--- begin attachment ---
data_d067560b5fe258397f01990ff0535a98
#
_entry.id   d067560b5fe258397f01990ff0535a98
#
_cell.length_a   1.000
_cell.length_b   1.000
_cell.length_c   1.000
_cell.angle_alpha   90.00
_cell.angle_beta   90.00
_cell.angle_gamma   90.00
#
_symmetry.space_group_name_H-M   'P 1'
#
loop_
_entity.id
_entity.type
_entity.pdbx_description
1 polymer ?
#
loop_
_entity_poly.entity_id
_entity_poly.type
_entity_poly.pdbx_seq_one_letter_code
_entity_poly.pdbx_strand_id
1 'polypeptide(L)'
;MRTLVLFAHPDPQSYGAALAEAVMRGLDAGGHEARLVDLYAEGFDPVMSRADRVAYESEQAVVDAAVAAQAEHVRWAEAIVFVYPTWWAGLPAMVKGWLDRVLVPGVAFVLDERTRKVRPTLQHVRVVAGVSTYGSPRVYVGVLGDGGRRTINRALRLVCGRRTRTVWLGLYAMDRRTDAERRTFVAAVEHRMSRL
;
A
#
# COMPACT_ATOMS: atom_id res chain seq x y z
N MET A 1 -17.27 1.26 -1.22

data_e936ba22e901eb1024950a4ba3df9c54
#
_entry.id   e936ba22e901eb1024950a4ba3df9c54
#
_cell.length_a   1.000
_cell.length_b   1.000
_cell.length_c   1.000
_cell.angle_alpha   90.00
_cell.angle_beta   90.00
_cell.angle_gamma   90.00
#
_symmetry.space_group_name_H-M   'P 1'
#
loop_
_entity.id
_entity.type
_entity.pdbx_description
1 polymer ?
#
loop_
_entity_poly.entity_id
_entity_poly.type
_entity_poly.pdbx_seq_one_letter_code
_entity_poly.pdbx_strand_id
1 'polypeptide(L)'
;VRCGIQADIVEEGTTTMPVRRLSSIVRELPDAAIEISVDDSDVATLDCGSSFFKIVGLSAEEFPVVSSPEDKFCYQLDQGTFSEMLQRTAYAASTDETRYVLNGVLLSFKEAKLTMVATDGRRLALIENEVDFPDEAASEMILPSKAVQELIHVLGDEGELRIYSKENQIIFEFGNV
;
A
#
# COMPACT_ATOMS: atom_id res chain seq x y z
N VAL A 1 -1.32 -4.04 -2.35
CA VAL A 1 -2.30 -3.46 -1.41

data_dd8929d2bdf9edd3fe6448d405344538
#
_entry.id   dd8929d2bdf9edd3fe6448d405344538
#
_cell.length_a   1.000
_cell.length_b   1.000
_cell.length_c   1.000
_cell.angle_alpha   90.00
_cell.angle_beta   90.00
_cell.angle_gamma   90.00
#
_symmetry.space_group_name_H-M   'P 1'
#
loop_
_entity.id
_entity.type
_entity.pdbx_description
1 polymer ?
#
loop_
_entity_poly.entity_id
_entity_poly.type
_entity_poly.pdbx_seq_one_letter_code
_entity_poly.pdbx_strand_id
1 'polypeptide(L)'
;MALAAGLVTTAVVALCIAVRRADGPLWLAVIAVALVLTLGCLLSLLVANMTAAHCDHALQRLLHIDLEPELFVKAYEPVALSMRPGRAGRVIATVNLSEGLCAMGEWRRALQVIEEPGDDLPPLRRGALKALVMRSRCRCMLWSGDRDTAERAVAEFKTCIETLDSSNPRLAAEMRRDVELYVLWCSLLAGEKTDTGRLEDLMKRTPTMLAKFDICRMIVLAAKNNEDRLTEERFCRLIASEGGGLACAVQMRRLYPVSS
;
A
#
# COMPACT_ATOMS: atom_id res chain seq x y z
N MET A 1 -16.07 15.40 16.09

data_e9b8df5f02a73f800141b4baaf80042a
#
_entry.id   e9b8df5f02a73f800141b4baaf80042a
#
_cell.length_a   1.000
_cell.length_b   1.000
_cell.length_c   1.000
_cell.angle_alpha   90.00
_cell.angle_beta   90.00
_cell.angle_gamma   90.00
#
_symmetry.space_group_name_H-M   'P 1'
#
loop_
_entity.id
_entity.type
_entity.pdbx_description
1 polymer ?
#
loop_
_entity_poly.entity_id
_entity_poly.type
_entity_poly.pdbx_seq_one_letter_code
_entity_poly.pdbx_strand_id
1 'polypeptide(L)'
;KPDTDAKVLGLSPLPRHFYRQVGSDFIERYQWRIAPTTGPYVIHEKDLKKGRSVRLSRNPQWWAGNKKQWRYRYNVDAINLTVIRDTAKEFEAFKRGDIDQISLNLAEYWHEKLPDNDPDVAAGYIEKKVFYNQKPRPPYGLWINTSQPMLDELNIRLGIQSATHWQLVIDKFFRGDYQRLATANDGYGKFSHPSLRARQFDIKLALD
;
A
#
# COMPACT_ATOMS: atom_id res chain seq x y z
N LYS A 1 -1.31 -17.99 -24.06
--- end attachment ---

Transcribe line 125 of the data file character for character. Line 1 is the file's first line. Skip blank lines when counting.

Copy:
N LYS A 1 -1.31 -17.99 -24.06